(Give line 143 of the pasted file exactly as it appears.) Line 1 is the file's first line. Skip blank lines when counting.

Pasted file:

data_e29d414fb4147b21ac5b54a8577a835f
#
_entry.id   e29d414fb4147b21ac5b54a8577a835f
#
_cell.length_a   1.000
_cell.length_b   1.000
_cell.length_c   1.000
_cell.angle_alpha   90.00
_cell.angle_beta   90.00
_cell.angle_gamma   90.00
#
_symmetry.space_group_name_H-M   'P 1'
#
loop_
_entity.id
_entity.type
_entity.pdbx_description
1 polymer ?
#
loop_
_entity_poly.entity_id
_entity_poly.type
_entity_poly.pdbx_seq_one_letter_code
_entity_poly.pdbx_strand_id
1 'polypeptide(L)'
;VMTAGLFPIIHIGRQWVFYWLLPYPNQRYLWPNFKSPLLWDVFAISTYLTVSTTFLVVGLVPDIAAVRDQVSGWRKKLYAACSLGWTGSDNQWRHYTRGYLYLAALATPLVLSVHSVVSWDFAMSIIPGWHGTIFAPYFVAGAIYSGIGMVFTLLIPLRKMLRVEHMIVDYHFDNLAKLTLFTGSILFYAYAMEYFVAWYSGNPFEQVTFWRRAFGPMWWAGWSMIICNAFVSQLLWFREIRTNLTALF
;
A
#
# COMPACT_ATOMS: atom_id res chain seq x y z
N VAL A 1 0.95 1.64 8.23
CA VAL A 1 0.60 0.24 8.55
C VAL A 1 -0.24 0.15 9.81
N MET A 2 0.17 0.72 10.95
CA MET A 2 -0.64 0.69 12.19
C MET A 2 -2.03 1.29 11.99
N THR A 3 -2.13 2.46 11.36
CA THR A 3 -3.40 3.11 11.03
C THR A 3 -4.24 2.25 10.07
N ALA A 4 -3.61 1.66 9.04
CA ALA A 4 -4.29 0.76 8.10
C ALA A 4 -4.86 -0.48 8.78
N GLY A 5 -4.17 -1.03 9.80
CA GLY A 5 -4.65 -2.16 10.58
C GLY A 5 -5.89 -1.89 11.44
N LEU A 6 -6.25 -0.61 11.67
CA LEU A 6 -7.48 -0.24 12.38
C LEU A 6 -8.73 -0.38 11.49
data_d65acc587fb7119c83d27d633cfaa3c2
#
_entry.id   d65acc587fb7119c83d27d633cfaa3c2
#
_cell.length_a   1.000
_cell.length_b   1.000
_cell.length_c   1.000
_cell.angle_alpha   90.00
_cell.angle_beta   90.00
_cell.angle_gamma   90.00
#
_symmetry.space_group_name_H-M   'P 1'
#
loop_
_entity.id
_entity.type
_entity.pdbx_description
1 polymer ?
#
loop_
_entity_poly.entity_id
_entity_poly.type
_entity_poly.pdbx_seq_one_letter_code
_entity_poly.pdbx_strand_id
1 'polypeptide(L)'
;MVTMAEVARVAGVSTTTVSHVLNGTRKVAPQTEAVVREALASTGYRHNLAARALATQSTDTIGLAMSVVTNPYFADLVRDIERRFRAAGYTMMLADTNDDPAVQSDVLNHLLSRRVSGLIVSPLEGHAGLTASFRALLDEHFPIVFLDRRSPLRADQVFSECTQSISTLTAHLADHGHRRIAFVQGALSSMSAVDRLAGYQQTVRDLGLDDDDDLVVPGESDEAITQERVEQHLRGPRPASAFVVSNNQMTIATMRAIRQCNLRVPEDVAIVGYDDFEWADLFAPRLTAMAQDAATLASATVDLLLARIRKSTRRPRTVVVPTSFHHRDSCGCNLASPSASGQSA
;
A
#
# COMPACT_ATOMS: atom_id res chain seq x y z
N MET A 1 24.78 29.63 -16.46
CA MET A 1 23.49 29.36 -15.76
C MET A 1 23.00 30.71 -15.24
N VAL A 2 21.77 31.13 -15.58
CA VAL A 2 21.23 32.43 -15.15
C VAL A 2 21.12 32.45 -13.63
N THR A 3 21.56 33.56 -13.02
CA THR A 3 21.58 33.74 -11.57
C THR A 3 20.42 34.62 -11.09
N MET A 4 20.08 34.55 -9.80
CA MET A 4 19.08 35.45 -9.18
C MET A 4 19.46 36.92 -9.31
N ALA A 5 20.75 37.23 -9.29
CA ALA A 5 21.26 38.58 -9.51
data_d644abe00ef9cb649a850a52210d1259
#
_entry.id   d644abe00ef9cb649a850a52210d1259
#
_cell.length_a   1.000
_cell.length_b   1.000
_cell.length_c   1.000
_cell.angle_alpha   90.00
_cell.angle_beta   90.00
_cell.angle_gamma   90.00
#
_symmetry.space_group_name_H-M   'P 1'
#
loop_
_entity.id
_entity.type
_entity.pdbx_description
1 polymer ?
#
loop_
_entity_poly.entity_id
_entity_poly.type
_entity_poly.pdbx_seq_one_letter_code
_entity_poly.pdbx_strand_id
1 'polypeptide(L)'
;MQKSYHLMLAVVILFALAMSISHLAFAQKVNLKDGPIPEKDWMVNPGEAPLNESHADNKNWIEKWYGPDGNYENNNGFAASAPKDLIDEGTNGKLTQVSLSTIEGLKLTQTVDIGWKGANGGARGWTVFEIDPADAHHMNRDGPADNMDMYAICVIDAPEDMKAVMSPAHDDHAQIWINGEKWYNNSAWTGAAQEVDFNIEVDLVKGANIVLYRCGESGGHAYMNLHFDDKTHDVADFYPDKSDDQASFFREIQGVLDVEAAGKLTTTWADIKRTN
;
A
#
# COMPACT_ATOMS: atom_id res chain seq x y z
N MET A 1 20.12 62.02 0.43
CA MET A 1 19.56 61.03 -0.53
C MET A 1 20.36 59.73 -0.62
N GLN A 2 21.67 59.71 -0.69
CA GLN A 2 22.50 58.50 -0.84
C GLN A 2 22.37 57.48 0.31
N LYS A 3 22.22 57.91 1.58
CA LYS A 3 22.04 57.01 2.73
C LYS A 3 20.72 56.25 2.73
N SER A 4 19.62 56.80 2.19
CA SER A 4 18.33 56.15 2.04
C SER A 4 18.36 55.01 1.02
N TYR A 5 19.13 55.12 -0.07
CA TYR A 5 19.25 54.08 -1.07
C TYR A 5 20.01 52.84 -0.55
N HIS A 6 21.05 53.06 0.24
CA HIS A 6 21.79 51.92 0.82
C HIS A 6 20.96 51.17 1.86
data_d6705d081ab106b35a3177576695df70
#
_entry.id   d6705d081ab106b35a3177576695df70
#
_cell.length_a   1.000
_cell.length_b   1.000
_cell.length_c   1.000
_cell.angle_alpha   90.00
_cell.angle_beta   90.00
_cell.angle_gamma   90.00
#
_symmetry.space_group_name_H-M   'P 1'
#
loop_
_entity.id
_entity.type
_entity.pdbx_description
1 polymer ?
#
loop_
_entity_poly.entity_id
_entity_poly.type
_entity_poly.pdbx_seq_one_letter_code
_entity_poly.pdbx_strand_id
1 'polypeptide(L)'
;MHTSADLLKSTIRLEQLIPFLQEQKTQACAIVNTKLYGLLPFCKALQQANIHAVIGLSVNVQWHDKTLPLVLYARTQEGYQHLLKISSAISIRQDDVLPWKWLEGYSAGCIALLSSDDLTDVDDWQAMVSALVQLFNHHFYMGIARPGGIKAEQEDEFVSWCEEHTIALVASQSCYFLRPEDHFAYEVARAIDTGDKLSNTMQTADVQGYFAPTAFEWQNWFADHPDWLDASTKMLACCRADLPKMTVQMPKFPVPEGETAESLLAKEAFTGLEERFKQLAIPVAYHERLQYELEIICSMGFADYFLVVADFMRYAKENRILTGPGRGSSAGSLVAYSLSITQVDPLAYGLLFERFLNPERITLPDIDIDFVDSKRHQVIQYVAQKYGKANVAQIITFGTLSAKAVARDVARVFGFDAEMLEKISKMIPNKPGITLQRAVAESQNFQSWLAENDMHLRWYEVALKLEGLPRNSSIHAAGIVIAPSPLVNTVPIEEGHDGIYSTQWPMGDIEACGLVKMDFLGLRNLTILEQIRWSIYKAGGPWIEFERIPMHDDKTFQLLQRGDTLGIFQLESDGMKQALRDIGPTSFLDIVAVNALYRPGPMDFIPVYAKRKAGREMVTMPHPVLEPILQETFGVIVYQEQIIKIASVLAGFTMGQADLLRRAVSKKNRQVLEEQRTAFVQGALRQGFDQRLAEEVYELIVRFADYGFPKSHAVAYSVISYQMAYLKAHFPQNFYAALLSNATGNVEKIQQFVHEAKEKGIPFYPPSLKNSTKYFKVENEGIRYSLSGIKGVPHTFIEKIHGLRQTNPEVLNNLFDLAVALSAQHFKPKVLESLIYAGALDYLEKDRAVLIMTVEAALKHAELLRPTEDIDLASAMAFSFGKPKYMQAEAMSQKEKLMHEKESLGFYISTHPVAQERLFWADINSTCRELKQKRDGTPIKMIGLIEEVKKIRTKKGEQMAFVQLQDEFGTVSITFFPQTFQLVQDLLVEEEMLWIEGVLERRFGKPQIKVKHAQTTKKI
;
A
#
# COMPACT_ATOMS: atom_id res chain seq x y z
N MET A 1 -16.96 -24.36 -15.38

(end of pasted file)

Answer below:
_entry.id   d6705d081ab106b35a3177576695df70